Matters Of The Heart
Faith Russell stared at her prized strawberry shortcake. It decorated a man’s blue shirt. “I’m sorry,” the freight truck of a man said, “Wasn’t watching where I was going.” A chunk of cake slid down his shirt and landed with a soggy plop on his brown leather loafers. “I’m Matt Allan.”
She clung to the empty cake plate, craned her neck, and locked into a pair of doe-brown eyes. “Faith Russell. Ours is a bit of a sticky meeting. Here’s a towel.”
“Thanks.” Matt knocked cake into the towel. “Nan Gray warned me about the strawberry-farmer woman, but she didn’t tell me you baked shortcake.” He licked a finger and smiled. “Delicious.”
“Homemade.” Faith wished she wasn’t as nervous as he appeared calm. “Thanks.”
“I’m sorry. Nearly ran you down.” Matt’s eyes sparkled like sunlight on water and flooded hers. Faith felt spellbound. She’d vowed there’d be no man in her life, but her resolve began melting as soon as he looked at her.
She averted her gaze. “Talk about a house warming, but it’s good to be home.”
“Welcome back. Apologize for hogging your cake. Barreled right through the door bigger than a bulldozer tearing down pines. No excuse other than the fact I’m hungry. Being a bachelor, I’ve learned to fend for myself.” A grin teased the corners of Matt’s mouth.
She gazed deep into his eyes, enchanted. Her heart yearned to take flight, but she grounded it.
“Hope I haven’t ruined that pretty dress. Nan didn’t warn me about strawberry shortcake as ammunition.” Matt sauntered away.
Faith smiled at Nan, her best friend. “Mom always said the way to a man’s heart was through his stomach, but I don’t think my cake collision with Matt was what she had in mind.”
“She’d roll on the floor, laughing. I think you’ll fall head over heels for him.” Nan’s eyes danced with glee.
“You’re wrong.” Faith’s voice cracked. “I’ve decided since my last heartbreak, I don’t need a man.”
Nan sighed. “When you find the right man, love can be a comfortable blessing.”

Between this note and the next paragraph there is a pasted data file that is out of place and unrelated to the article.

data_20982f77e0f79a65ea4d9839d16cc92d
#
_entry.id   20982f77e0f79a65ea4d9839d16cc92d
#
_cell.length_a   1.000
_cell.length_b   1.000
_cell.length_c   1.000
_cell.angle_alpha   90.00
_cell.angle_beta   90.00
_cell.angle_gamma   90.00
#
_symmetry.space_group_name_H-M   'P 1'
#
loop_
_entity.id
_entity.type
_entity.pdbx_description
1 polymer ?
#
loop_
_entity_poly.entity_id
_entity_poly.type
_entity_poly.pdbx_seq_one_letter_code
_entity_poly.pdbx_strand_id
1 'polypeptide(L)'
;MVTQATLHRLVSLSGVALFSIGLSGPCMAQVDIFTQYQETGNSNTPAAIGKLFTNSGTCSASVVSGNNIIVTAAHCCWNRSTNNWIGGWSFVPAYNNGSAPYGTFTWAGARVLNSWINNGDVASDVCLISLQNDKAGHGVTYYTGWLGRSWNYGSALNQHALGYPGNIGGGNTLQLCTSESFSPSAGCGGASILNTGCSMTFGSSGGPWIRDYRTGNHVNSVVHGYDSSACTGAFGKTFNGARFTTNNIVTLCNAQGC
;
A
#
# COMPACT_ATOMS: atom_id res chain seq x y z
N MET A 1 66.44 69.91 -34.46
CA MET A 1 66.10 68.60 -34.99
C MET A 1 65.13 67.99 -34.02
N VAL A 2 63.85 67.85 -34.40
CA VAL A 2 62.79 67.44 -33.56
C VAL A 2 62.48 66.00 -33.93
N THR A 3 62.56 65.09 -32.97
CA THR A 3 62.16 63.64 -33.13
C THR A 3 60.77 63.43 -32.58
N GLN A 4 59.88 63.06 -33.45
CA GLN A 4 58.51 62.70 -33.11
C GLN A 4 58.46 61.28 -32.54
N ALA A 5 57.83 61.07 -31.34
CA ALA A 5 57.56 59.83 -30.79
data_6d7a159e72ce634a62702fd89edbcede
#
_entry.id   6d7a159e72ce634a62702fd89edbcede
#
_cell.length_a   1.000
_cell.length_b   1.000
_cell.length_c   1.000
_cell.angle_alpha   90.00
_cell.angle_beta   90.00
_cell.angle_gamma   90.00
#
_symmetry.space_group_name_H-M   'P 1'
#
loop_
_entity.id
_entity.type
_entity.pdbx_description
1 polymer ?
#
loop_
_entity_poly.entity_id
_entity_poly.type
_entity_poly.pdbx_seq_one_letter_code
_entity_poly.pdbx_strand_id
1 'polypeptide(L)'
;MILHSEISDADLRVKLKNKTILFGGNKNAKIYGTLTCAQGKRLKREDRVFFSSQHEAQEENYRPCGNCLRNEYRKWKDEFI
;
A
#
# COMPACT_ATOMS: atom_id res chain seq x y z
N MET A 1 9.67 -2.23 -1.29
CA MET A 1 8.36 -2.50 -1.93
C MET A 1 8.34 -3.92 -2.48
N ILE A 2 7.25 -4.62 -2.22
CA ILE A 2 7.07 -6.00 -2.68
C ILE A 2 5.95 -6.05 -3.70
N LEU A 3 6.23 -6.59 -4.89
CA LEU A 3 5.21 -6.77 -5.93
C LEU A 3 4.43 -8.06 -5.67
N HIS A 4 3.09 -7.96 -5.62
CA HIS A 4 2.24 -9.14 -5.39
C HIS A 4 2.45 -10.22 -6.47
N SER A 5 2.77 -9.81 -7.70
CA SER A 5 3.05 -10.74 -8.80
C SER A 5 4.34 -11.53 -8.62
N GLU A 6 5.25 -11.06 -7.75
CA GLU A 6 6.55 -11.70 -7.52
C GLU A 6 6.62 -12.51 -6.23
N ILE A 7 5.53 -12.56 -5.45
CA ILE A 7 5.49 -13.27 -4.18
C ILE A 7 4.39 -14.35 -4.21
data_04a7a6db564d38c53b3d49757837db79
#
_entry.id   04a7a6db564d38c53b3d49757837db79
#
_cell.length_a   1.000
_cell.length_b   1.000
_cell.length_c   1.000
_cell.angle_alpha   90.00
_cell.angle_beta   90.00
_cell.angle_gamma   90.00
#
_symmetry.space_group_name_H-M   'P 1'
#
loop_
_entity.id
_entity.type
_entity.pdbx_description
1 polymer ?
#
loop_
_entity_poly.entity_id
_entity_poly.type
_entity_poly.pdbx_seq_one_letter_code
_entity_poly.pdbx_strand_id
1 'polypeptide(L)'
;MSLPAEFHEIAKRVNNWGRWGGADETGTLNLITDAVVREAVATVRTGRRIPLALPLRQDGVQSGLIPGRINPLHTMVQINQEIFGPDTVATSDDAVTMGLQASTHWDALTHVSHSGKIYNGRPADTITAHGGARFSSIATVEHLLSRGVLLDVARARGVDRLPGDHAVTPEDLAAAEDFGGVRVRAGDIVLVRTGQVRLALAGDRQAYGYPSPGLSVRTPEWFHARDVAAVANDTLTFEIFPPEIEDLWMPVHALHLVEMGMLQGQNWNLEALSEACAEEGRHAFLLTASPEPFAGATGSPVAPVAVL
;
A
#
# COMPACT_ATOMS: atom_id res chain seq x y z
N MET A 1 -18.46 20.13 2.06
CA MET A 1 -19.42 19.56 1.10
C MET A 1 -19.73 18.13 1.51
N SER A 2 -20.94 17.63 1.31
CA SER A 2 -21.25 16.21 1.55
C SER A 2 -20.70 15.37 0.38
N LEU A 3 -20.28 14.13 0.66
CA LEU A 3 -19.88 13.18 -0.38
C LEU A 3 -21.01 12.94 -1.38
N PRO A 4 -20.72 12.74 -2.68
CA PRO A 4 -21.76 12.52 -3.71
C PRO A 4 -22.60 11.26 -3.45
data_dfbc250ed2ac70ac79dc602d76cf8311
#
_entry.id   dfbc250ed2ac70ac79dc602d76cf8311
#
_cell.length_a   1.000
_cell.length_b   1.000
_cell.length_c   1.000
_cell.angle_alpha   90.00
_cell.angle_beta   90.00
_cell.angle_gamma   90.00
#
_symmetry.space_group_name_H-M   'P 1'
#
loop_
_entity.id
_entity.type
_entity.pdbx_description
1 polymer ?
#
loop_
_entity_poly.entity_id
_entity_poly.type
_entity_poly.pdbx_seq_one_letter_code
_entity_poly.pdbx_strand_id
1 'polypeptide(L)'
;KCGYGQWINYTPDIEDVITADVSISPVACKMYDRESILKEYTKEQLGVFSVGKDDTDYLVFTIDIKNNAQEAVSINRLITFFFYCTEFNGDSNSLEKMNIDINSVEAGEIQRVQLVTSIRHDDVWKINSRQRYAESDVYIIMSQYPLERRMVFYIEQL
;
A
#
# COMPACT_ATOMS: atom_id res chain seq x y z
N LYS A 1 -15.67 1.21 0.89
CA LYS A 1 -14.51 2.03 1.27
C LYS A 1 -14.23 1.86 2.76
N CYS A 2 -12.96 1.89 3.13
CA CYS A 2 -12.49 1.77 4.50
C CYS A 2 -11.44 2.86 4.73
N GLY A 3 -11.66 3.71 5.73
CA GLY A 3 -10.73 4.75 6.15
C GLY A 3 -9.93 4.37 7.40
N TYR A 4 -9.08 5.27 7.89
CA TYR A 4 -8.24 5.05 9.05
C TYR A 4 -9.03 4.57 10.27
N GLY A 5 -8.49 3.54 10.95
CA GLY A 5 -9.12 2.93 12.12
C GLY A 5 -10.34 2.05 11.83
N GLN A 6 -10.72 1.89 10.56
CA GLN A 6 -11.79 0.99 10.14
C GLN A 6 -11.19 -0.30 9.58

Faith hung her head. “That’s like looking for hidden treasure in a carrier of strawberry culls. I promised myself I’d never let a man rip my world apart again.”
“Don’t you get lonely? You should see the stubborn set of your chin.” Nan grinned.
Faith gazed heavenward. “I keep busy. It’s better than strawberry shortcake dumped on me by a bulldozer of a man.”
Nan smirked. “You’ve got to admit you’re attracted. I saw you staring into his eyes like you couldn’t get enough.”
“Mom says the eyes are the windows to the soul. There’s something about Matt’s. It’s like his are magnets, but I’ll resist the pull.” Faith climbed porch steps that creaked and groaned.
Nan plucked a heel from a crack. “You need new ones.”
“The back’s worse.” Faith looked down at the gray-worn porch. “I’ll remodel.”
“You’ll enjoy the great view next door.” Nan giggled.
Faith frowned. “If I noticed anything about Matt, it’d be his eyes. Ours met today, and I had the eerie feeling he could see straight through to my soul, but he’s just another handsome man.”
Nan dipped her head toward Matt. “Talk about natural beauty.”
Faith laughed. “Pa-lease. I’ve seen enough of his bulldozing clumsiness.” She plopped into the swing and patted the seat beside her.
Nan grimaced. “Will this rickety swing hold us?”
“Needs a coat of paint, but it’d take a hurricane to blow it down.” Faith leaned forward.
Nan snickered. “He’s interested. Here he comes.”
“Hi ladies. Welcome new neighbor. If you need help, I’m pretty handy.” Matt’s eyes twinkled. He stood with one foot propped upon the porch until he climbed the steps. A splintering of wood gave little warning as it protested his weight. His leg went through the top step. He grabbed the porch column for support and found himself stuck in the wood.
Faith’s heart pounded. “Matt, are you hurt? I’m sorry.”
Matt pressed both sides of the step and pulled his leg free. He looked at the hole. “Looks like I’ve found what I need to fix.” He rubbed his shin bone.
“I could use new steps. I fell through the back ones.”
Matt chuckled. “Did you have to pull yourself out?”
“Yes, but I managed.”
“What a sight! Wish I could’ve seen you.” Matt laughed. “Imagine what you looked like stuck in a step.”
“Glad it entertains you.” Faith’s face burned.
“Don’t go falling through anymore holes until I get a chance to repair them. You might not be so lucky and get yourself out of the next one. I’ll get my tools.”
Faith watched Matt strut down her drive. Perhaps he is hidden treasure.
B. J. Robinson is the author of four novels and a number of short stories, including one she won first prize for in college and developed into her novel Southern Superstitions. This short story is a teaser for her novel Last Resort, a romantic suspense. Visit her at http://barbarajrobinson.blogspot.com and check out Last Resort at http://www.amazon.com/Last-Resort-ebook/dp/B005CQ7JQK. She lives in Florida with her husband and pets.